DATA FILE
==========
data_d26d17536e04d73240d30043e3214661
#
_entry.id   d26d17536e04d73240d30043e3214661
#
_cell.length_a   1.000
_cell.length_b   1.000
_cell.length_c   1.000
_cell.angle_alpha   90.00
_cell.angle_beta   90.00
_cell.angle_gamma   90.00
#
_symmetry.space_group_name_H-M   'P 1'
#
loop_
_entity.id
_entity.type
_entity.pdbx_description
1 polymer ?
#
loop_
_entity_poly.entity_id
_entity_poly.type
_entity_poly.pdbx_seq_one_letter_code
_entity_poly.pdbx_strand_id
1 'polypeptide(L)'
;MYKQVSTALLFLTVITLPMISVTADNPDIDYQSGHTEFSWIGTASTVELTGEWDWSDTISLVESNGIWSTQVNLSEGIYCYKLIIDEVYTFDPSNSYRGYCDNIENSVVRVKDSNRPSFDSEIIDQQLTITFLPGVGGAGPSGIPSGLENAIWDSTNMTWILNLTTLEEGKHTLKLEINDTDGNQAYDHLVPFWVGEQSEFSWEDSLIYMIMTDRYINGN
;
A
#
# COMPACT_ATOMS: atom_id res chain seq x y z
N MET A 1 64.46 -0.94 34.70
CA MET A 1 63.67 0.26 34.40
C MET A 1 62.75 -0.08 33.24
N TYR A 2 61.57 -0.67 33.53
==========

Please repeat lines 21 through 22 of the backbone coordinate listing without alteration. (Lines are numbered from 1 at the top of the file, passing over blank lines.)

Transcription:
_entity_poly.entity_id
_entity_poly.type